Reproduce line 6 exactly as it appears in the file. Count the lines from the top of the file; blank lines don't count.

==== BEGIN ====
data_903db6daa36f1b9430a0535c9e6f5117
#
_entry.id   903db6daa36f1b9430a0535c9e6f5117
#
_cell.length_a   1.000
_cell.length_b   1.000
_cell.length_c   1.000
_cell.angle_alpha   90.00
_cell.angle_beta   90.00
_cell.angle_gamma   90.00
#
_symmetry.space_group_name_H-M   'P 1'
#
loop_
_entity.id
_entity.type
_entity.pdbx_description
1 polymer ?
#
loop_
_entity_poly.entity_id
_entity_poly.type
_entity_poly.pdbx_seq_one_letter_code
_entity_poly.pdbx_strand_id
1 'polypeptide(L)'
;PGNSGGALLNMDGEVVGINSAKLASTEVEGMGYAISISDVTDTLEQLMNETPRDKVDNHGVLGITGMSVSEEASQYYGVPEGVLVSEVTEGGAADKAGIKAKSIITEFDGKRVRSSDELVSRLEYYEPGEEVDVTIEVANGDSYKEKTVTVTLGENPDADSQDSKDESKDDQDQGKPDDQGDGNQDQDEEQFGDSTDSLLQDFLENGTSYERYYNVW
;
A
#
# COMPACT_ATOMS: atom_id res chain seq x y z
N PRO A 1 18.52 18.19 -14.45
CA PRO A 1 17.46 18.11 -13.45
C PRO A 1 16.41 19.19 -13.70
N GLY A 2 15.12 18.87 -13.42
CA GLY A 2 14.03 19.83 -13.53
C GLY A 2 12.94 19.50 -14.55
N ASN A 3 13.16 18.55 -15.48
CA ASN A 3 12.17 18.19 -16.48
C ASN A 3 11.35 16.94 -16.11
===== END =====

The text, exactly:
_cell.length_b   1.000